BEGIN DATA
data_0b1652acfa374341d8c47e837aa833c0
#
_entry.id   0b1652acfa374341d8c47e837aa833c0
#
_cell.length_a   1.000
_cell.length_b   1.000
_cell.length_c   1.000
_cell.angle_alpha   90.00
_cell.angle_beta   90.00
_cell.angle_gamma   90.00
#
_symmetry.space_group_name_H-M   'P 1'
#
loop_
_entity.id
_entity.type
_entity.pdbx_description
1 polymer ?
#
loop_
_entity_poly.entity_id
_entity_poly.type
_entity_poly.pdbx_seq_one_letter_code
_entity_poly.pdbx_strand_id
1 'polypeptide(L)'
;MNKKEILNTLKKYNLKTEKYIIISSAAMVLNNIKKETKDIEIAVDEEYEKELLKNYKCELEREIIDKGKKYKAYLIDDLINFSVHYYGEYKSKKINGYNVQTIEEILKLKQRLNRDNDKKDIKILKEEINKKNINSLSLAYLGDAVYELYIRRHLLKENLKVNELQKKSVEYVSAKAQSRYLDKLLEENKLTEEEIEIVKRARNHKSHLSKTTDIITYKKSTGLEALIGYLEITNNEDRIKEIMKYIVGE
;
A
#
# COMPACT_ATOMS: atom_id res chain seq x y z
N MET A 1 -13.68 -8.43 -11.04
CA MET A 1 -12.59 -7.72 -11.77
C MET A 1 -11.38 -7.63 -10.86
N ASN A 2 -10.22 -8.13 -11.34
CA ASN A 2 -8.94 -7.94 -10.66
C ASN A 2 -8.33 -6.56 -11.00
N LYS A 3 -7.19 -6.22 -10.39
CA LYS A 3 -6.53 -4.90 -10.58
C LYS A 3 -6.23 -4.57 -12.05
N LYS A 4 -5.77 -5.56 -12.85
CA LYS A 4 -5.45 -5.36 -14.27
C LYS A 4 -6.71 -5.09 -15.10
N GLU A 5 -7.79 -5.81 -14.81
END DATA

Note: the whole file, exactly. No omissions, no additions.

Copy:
data_0b1652acfa374341d8c47e837aa833c0
#
_entry.id   0b1652acfa374341d8c47e837aa833c0
#
_cell.length_a   1.000
_cell.length_b   1.000
_cell.length_c   1.000
_cell.angle_alpha   90.00
_cell.angle_beta   90.00
_cell.angle_gamma   90.00
#
_symmetry.space_group_name_H-M   'P 1'
#
loop_
_entity.id
_entity.type
_entity.pdbx_description
1 polymer ?
#
loop_
_entity_poly.entity_id
_entity_poly.type
_entity_poly.pdbx_seq_one_letter_code
_entity_poly.pdbx_strand_id
1 'polypeptide(L)'
;MNKKEILNTLKKYNLKTEKYIIISSAAMVLNNIKKETKDIEIAVDEEYEKELLKNYKCELEREIIDKGKKYKAYLIDDLINFSVHYYGEYKSKKINGYNVQTIEEILKLKQRLNRDNDKKDIKILKEEINKKNINSLSLAYLGDAVYELYIRRHLLKENLKVNELQKKSVEYVSAKAQSRYLDKLLEENKLTEEEIEIVKRARNHKSHLSKTTDIITYKKSTGLEALIGYLEITNNEDRIKEIMKYIVGE
;
A
#
# COMPACT_ATOMS: atom_id res chain seq x y z
N MET A 1 -13.68 -8.43 -11.04
CA MET A 1 -12.59 -7.72 -11.77
C MET A 1 -11.38 -7.63 -10.86
N ASN A 2 -10.22 -8.13 -11.34
CA ASN A 2 -8.94 -7.94 -10.66
C ASN A 2 -8.33 -6.56 -11.00
N LYS A 3 -7.19 -6.22 -10.39
CA LYS A 3 -6.53 -4.90 -10.58
C LYS A 3 -6.23 -4.57 -12.05
N LYS A 4 -5.77 -5.56 -12.85
CA LYS A 4 -5.45 -5.36 -14.27
C LYS A 4 -6.71 -5.09 -15.10
N GLU A 5 -7.79 -5.81 -14.81